. . . wherein whatsoever the hand of man by exquisite art or engine has made rare in stuff, form or motion; whatsoever singularity, chance, and the shuffle of things hath produced; whatsoever Nature has wrought in things that want life and may be kept; shall be sorted and included. . . [Bacon]
Welcome to the sixth edition of the Cabinet of Curiosities carnival. Whether your taste runs to Wunderkammern or Curiosities, blogs are treasure rooms for modern collectors of the strange and marvelous. Let’s start with this perfect miniature cabinet of crochet motifs by JPolka at the oh-so-aptly named blog Wunderkammer. . .
You’re likely already familiar with the concept of a Cabinet of Curiosities – but do you know the subtle difference between a Cabinet of Curiosities and a Cabinet of Wonders? I didn’t, until Heather MacDougal (at, of course, the definitive Cabinet of Wonders) shared this post:
Wunderkammern. . . were early expressions of wonder and awe at the world and what it could produce, and curiosity cabinets, which came later, were. . . really about early scientific efforts to master and control nature by creating strict taxonomies – by, essentially, demarcating the natural world in a “divide and conquer” flurry of examination, collection, and cataloguing.
Shock and awe, or divide and conquer? It’s your choice, but either way, I hope you enjoy this quick tour through the Wunderblogosphere – and try to avoid “Sightsee-er’s Headache,” an obscure malady rediscovered by Janice Brown at Cow Hampshire, which is perfectly suited to today’s blog-weary tourist.
First, veteran collectors Curious Expeditions invite us along on a most curious expedition to the Mercer Museum, a castle of concrete and glass built by tile manufacturing magnate Henry Mercer to house his plethora of collections (and protect them from fire). Andy Boyd at Frikoo presents 15 Historical Events That Fascinate Us. And from Biomedicine on Display, a tour of Paris’ Musee d’Historie de la Medecine, including antique surgical artifacts:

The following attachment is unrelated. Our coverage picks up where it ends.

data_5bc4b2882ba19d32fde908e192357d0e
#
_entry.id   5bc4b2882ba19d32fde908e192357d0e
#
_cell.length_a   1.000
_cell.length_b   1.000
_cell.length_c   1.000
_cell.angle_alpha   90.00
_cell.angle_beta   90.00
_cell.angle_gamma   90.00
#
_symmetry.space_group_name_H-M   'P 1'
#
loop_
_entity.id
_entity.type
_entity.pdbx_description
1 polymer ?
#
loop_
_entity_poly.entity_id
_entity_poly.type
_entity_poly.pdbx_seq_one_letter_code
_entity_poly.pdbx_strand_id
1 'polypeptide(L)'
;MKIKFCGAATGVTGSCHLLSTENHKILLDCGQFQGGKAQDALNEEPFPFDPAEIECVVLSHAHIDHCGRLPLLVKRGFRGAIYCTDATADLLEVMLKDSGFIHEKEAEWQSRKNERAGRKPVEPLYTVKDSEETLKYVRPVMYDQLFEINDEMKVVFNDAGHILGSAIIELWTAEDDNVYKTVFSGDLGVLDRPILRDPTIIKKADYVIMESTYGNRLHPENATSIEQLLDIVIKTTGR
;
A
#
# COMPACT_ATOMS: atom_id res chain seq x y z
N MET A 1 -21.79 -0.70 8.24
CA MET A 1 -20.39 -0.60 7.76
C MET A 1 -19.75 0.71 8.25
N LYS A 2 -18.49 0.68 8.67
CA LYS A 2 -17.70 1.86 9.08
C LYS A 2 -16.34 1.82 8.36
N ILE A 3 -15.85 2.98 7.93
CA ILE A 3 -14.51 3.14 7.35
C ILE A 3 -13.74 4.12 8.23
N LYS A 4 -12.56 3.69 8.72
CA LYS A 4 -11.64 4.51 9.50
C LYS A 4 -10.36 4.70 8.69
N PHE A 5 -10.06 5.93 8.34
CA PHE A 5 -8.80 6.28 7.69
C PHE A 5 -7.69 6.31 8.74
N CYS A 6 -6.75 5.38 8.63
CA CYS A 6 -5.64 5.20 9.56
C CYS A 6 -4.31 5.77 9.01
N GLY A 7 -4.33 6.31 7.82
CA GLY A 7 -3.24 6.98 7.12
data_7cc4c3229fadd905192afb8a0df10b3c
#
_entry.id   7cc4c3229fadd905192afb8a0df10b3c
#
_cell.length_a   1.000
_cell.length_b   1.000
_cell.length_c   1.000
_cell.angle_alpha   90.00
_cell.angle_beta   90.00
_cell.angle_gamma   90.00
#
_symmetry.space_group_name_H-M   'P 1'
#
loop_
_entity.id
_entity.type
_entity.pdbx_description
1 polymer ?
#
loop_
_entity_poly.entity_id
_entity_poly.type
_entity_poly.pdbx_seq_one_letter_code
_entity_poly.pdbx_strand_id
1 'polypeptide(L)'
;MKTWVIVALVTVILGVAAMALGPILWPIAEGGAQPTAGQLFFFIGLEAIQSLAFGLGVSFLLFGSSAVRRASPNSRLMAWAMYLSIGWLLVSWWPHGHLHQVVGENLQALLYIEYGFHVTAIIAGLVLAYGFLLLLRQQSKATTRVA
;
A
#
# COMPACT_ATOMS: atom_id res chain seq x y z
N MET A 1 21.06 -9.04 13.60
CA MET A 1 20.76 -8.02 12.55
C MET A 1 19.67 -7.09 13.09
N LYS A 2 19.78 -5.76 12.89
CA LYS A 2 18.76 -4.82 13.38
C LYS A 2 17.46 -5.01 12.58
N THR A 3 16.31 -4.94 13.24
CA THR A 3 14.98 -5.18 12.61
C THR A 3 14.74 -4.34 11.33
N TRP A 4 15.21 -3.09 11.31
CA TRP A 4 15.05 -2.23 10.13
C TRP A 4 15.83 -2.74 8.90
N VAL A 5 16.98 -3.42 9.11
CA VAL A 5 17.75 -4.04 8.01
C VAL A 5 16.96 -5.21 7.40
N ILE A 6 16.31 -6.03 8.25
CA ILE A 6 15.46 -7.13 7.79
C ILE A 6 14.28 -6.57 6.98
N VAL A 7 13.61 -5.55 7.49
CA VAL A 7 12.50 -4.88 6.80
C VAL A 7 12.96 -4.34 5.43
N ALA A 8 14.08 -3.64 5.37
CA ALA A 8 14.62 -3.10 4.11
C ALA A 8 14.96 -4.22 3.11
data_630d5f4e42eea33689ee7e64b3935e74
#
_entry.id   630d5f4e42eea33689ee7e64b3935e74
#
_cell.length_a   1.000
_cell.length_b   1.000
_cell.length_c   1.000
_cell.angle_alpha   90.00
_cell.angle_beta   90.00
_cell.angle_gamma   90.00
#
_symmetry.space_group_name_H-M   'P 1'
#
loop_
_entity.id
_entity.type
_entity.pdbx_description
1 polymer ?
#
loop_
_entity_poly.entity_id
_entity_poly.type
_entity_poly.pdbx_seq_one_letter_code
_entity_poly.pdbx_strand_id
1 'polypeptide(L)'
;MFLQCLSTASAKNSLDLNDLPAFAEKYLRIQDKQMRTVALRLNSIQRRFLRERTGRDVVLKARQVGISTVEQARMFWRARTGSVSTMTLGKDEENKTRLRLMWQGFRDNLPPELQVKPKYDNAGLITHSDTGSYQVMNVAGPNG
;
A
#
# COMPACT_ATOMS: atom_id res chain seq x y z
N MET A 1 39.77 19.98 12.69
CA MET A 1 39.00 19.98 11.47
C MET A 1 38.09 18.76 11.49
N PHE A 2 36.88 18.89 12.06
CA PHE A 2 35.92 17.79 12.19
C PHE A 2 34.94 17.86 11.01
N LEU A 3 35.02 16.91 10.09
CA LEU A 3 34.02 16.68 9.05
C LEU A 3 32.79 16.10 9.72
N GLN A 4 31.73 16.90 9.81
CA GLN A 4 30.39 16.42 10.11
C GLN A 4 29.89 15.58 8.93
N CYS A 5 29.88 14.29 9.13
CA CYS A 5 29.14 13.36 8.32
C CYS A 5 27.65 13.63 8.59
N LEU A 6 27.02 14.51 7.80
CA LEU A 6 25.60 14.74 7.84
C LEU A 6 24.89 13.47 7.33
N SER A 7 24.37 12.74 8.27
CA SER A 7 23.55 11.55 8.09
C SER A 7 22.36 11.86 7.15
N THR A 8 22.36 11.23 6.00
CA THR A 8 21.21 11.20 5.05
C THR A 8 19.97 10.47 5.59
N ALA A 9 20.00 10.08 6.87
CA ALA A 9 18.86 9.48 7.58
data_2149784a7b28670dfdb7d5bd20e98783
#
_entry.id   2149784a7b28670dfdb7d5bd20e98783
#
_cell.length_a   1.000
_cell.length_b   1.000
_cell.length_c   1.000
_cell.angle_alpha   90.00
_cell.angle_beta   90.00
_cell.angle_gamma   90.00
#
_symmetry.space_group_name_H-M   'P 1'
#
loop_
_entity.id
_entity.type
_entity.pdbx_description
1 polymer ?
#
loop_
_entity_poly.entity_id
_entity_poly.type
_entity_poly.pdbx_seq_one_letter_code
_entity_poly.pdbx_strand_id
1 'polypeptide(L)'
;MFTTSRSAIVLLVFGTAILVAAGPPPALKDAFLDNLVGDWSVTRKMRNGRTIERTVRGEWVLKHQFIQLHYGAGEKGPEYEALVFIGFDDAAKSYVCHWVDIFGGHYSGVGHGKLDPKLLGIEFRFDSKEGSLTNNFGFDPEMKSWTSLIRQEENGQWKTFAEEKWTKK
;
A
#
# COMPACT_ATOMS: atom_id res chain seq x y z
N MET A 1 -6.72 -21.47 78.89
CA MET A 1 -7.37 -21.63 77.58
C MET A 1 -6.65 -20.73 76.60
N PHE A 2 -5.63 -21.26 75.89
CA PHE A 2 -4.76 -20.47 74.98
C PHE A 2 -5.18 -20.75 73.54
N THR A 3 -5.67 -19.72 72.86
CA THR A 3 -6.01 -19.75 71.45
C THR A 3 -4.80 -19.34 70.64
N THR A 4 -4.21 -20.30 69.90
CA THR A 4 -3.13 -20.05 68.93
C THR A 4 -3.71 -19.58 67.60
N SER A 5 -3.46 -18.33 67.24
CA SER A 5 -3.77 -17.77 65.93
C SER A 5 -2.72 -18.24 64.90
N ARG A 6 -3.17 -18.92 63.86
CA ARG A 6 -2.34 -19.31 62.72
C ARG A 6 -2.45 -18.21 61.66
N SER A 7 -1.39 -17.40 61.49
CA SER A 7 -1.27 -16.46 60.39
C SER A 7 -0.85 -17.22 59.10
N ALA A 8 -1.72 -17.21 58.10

If you find such surgical curiosities beautiful, you may enjoy The Sterile Eye’s post on the conception and design of the hemostat.
image from Man Ray’s L’etoile du mer, via Mapping the Marvellous
What is a cabinet of curiosities without a few pickled marvels? Continuing the travel theme, Mo at Neurophilosophy dropped by the Darwin Centre at London’s Museum of Natural History, and shared these photos.
Designdna’s miniature bottle dioramas are intricate wonders, each a collection unto itself:
DrugMonkey has a nice essay on Mrs. Winslow’s Soothing Syrup, a bottled concoction of opium that Victorian mothers used to drug their children into a blissful stupor. Apparently these bottles and their related advertising are now popular collectibles:
Sometimes a collection of curiosities inspires hybridization, the creation of new forms not found in nature. Artist Briony Morrow-Cribbs creates disturbing specimens of uncertain anatomy. And artist Vlatka Horvat’s collage series “Anatomies” consists of mirrored pairs of disembodied arms and legs arranged in a sort of mysterious alphabet:
As Vlatka told me, these “hybrid forms evoke at once the botanical drawings, the diagrams of human internal systems, experiments and things-gone-wrong in a petri dish, etc. On another level, they function as puzzling choreographies on paper of fragmented body parts.” (Vlatka’s homepage includes more examples of her work.)
Taxidermy is a traditional mainstay of a curiosity cabinet – and Kira Askaroff presents a tour of the best of hybrid taxidermy in Hybrid Animal Taxidermy at Digital Arts MA blog. This post is not to be missed!
Tucked in this little corner of the Cabinet, Tigerhawk brings us “A is for Army”– a decidedly militaristic look at the ABCs. And via Phantasmaphile, artist Marian Bantjes transforms spam into the information-age equivalent of a cross stitch sampler.
And in the DIY department, Erik Kastner’s Spell with Flickris a lovely toy for labeling one’s collections – especially collections of letters!
Who says people aren’t curiosities? From tattoos like these at PodBlack Blog to a virtual museum of death masks to vintage photos and performance art, people are some of the strangest specimens of all. Room 26: Cabinet of Curiosities, blog of Yale’s Beinecke Library, brings us these peculiar images of the Delsarte system of expression from The Popular Entertainer and Self-Instructor in Elocution (circa 1890):
Thanks so much to all of those who responded to the call for submissions – and please check out the first five editions of the carnival (listed here).
And if you’re still itching for more curiosity, I recommend you
build your own flea circus – or consider hosting this carnival! Have a great week!